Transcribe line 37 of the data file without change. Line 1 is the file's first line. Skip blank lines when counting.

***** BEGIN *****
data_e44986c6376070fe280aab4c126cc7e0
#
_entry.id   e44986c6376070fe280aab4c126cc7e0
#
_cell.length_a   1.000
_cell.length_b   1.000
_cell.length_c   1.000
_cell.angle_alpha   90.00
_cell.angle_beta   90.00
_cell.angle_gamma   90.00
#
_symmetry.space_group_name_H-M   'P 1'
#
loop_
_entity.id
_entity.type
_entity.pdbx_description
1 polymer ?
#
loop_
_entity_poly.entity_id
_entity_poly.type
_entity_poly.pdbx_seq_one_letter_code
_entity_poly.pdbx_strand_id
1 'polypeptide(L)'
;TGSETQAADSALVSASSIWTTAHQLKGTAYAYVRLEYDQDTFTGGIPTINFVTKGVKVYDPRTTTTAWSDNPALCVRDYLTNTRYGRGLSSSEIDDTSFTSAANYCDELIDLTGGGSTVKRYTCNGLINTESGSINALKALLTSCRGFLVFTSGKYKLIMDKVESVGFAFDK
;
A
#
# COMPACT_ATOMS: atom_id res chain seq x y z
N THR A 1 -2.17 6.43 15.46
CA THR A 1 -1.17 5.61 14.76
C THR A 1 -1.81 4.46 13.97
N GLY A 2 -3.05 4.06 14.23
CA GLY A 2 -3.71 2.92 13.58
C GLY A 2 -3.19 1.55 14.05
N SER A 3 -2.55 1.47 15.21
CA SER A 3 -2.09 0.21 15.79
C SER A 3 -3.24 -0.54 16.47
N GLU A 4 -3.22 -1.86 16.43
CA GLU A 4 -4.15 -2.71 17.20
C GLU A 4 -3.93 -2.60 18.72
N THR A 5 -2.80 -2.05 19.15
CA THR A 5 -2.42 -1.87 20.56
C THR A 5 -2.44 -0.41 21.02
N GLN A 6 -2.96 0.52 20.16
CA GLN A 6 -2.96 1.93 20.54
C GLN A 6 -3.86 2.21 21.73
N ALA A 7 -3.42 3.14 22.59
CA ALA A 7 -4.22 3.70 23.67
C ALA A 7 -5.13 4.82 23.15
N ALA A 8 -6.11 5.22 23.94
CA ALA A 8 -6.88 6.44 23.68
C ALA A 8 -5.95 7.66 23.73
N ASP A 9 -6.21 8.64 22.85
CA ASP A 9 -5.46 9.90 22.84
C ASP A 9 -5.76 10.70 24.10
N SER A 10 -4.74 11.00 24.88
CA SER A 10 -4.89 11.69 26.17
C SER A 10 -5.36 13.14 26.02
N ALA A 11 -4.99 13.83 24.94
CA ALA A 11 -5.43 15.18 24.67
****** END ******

N SER A 3 -2.55 1.47 15.21